the cup and of the platter, but within they are full of extortion and
excess. Thou blind Pharisee, cleanse first that which is within the
cup and platter, that the outside of them may be clean also. Woe unto
you, scribes and Pharisees, hypocrites! for ye are like unto whited
sepulchers, which indeed appear beautiful outward, but are within
full of dead men's bones, and of all uncleanness. Even so ye also
outwardly appear righteous unto men, but within ye are full of
hypocrisy and iniquity.

The Roman-Catholics believed that you could do things to make yourself be saved and you could resist the grace of God.

The Roman-Catholics believed that people could choose to be saved or could choose not to be saved. This doctrine got pushed out by the reformation as in:

During the Dort
synod of 1619 the Remonstrants, or Arminians, were emphatically
rejected. The English clergymen voted, together with the majority, to
uphold Calvin's principles in their entirety, including the
irresistible Grace of God and Man’s inability to determine
God’s judgment.2

Thisis what was ruled by the synods once they had been reformed and they decided that Calvinism was correct and Arminianism was wrong. This was only on the outside as, “Behind the scenes in England,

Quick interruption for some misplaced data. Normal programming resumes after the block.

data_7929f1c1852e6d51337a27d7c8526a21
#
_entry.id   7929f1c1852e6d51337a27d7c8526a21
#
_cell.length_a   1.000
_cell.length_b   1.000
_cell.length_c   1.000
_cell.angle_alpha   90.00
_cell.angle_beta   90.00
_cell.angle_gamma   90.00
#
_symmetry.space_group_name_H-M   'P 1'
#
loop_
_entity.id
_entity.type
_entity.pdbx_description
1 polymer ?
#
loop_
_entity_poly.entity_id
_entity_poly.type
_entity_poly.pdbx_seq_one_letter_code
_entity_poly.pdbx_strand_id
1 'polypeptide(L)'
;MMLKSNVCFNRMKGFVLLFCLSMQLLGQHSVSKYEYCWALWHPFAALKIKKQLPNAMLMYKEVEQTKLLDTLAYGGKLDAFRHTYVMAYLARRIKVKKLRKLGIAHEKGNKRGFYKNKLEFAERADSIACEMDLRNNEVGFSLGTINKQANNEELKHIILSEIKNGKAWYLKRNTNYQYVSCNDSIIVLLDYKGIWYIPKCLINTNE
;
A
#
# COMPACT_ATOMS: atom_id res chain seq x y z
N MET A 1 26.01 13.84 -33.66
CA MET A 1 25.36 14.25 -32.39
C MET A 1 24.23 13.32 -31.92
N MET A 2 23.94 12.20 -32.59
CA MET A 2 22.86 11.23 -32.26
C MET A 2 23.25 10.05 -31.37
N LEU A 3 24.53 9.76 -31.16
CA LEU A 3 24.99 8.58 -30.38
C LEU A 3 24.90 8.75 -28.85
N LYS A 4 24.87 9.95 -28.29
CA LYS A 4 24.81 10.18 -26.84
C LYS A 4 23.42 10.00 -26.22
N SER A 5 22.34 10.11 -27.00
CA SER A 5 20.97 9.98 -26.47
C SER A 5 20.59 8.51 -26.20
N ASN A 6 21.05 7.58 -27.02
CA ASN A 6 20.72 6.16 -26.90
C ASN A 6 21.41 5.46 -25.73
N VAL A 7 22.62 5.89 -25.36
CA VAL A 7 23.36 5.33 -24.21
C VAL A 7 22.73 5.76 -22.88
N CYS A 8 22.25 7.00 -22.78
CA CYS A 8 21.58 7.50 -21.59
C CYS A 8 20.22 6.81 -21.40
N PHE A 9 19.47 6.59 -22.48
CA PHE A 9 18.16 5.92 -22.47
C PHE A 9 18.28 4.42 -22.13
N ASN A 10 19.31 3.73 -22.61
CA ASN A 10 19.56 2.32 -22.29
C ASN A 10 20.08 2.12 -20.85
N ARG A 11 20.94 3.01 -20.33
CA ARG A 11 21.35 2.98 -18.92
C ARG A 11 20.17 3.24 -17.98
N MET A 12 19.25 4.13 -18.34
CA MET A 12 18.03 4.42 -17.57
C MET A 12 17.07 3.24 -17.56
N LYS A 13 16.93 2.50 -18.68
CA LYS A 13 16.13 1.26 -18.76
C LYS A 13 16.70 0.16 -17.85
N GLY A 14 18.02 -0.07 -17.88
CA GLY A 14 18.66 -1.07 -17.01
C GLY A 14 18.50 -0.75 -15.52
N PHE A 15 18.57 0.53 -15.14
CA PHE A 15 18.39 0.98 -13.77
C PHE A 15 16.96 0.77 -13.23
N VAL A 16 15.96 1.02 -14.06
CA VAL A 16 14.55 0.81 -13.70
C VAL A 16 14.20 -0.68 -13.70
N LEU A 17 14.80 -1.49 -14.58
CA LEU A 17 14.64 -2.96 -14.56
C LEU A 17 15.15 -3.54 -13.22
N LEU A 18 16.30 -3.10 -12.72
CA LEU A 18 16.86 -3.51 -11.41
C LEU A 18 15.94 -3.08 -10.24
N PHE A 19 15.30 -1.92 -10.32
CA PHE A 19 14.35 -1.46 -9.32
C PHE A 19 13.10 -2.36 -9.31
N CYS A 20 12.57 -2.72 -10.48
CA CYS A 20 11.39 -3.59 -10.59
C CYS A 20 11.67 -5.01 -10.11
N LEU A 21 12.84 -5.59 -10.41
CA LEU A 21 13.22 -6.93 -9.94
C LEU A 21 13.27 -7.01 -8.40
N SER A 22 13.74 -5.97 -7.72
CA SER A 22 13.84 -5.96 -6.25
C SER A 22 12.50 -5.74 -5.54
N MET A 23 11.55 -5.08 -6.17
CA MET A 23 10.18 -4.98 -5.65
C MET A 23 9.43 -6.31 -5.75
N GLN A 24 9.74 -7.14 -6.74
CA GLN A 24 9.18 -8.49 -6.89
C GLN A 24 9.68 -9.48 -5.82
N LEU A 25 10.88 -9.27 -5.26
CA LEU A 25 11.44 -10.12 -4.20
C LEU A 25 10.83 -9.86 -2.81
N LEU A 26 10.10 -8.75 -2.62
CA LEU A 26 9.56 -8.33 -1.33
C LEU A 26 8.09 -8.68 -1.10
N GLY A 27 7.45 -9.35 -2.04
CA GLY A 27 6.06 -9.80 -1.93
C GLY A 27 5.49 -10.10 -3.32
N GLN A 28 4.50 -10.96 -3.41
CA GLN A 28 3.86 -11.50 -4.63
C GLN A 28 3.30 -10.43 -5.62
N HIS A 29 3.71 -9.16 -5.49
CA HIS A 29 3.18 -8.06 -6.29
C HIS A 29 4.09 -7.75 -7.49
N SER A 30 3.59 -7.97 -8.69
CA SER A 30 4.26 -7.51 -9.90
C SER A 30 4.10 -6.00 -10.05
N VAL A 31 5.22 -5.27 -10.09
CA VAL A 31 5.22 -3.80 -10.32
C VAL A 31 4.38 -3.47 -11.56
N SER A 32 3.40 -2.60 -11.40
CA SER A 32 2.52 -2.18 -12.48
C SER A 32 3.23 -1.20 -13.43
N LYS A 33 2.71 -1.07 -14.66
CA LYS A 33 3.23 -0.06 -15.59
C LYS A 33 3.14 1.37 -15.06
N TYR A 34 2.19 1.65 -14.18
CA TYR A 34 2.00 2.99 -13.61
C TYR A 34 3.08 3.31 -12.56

however, Arminianism found an increasingly warm reception, especially inside the Church of England.”3

“Dissenters from Calvinism came increasingly to be identified
as a group, and they in turn felt obliged to seek out allies in
defense of a common cause.”4

The Dort Synod showed that the clergymen were with Calvinism, but
there were still Arminians behind the scenes which were growing
larger because they were in favor by the church of England. This was
not the only party they were in favor with, they “found tacit
allies among the Humanists...and even among
cs...One of the first English Arminians was Lancelot
Andrewes, Master of Pembroke College, Oxford...and his contemporary